Master Bond offers several one component high temperature silicones, including the non-corrosive MasterSil 711 and the transparent MasterSil 151Med, which meets USP Class VI specifications for medical applications and biocompatibility. These silicones are also available as a spreadable paste. Other options include RTV silicones that cure to tough resilient rubber, such as MasterSil 1035, a low-odor, room-temperature cured adhesive that’s perfect for protecting copper connections on electronic circuit boards or sealing and encapsulating electronics.

Two Part Adhesives

Two part adhesives have a different chemical makeup than other, more organic polymer-based adhesives. This gives them high resistance to chemicals, moisture and weathering, as well as keeping their elasticity in both low and high temperatures. Because of this, they are a popular choice for use in a range of industrial applications including bonding, sealing and encapsulating.

These types of adhesives have two components that need to be mixed together in a specific ratio, as specified in the product information. Most of the products available in this range, such as the DELO-DUOPOX adhesives, come in cartridges which hold the epoxy resin and hardener in separate chambers that need to be combined by squeezing the syringe’s nozzle.

The speed at which these adhesives react means that they can be used on small surfaces or strips of material, and they can also cure quickly. This makes them a good choice for applications that need fast throughput or where work is being carried out under time constraints. They can be used on metals, plastics and ceramics, as well as being suitable for bonding glass. They also have a low odor and do not support mildew growth. They can also be used in a variety of environments and conditions, from humid and cold to dry and hot. However, they are not recommended for direct food contact or contact with skin.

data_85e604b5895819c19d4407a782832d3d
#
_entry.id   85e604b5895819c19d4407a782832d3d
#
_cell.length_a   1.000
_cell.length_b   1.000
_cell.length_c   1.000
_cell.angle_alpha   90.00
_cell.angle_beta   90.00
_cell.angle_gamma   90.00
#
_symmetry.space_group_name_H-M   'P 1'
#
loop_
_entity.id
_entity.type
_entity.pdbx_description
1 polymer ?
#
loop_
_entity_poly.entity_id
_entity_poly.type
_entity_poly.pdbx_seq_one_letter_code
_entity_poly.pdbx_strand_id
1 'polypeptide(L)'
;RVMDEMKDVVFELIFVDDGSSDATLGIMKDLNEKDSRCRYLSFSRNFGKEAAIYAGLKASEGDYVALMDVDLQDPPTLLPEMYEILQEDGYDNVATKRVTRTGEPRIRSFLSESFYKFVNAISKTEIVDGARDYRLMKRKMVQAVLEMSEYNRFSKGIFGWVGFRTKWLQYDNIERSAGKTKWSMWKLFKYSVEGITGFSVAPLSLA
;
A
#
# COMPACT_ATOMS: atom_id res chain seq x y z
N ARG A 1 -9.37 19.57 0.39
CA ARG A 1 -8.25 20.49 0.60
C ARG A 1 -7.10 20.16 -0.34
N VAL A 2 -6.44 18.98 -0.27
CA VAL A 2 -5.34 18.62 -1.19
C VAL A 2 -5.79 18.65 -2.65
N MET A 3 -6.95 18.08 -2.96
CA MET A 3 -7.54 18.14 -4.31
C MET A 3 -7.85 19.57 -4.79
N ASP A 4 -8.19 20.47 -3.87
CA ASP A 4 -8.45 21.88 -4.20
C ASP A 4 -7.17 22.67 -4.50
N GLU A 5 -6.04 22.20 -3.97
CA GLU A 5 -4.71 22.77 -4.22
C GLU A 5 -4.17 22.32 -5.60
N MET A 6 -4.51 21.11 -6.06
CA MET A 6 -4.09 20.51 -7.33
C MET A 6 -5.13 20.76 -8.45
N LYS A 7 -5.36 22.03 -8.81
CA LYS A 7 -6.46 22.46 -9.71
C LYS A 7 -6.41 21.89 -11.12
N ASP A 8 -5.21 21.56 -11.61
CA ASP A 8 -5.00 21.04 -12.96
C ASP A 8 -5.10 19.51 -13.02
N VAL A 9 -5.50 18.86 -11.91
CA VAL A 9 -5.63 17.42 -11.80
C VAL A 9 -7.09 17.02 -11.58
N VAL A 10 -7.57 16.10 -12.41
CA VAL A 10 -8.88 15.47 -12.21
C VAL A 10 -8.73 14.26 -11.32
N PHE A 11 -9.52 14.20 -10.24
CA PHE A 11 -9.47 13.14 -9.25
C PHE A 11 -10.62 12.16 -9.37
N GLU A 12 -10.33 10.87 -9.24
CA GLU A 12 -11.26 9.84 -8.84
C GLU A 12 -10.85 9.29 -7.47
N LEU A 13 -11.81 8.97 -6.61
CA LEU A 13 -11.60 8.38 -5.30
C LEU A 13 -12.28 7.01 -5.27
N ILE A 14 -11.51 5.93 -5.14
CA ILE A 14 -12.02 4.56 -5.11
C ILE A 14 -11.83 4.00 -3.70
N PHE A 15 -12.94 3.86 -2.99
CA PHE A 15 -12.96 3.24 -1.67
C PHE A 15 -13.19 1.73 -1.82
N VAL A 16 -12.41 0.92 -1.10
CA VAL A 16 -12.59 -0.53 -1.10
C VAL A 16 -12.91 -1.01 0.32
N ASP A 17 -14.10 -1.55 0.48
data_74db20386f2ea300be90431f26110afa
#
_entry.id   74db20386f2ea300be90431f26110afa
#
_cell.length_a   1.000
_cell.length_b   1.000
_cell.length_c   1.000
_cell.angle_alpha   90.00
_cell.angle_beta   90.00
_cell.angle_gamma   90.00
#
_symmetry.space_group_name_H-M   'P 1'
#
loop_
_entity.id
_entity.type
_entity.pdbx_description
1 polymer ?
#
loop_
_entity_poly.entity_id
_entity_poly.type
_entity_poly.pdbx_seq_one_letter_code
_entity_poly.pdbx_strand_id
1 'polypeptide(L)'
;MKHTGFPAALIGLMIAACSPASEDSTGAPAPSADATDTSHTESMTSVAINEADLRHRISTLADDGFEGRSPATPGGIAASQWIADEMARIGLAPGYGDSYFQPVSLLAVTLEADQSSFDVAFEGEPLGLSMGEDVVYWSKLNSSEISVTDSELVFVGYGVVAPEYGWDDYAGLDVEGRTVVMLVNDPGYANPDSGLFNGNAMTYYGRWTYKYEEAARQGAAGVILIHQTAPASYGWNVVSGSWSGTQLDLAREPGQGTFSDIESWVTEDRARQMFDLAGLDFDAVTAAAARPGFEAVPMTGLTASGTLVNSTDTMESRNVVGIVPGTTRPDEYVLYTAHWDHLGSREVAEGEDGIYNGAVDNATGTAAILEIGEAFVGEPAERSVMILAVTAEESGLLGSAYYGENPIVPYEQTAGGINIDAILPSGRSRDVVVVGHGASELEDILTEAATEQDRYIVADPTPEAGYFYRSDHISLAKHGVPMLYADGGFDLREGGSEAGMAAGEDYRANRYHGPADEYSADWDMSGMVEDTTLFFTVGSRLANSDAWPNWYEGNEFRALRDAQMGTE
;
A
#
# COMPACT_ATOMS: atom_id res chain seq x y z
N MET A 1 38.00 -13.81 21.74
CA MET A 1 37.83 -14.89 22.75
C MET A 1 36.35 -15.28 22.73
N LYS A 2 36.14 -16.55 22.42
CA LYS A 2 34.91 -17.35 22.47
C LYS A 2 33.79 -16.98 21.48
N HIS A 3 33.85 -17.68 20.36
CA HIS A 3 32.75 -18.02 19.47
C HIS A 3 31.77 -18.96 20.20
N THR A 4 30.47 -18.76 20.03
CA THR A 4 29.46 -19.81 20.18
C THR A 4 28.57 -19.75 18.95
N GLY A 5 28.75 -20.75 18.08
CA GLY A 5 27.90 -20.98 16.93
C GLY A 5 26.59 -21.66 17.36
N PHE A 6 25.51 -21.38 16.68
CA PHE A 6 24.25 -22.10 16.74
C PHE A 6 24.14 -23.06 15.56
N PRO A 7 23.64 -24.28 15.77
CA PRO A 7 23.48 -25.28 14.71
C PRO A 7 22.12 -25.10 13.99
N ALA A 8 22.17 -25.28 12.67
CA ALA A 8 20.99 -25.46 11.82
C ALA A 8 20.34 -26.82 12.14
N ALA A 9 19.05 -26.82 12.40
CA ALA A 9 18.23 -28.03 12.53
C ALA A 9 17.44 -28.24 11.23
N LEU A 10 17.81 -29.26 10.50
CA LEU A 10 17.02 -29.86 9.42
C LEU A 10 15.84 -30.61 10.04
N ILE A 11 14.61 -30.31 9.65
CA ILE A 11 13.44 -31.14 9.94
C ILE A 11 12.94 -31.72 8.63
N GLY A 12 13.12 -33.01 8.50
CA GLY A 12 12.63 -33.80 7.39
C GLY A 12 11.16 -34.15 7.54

LED Curing

Many assembly, bonding, and coating processes require adhesives that can be cured with UV light. LED curing technology offers advantages over traditional discharge lamps such as cooler temperatures, faster curing, reduced material distortion due to heat, and no drying step.

LEDs emit visible light with wavelengths near the 365 nm peak of the UV spectrum. When exposed to this light, photo-initiators in the adhesive formulation absorb the energy and kickstart the chemical reactions that polymerize the composite adhesive material. When these reactions are complete, the adhesive is fully cured.

Adhesive chemistries suited to LED curing include acrylate/urethanes, cyanoacrylates, silicones, anaerobics, and pressure sensitive adhesives as well as film adhesives and epoxies. This type high temperature silicone adhesive sealant of curing is also suitable for manufacturing production lines that use printed circuit boards, electronic components, wood/plastic composites, and other applications requiring quick and reliable curing.

Manufacturers considering switching from mercury vapour to LED curing should partner with an experienced provider that can assist in developing a reliable and flexible process via lab testing and in-plant trials. They should also work with chemistry formulation partners who can help to ensure the adhesive is compatible with LED light sources and capable of producing the same quality of cure as a mercury vapour cured product. This will help to minimize risk of the adhesive failing due to a poorly matched chemistry/LED combination.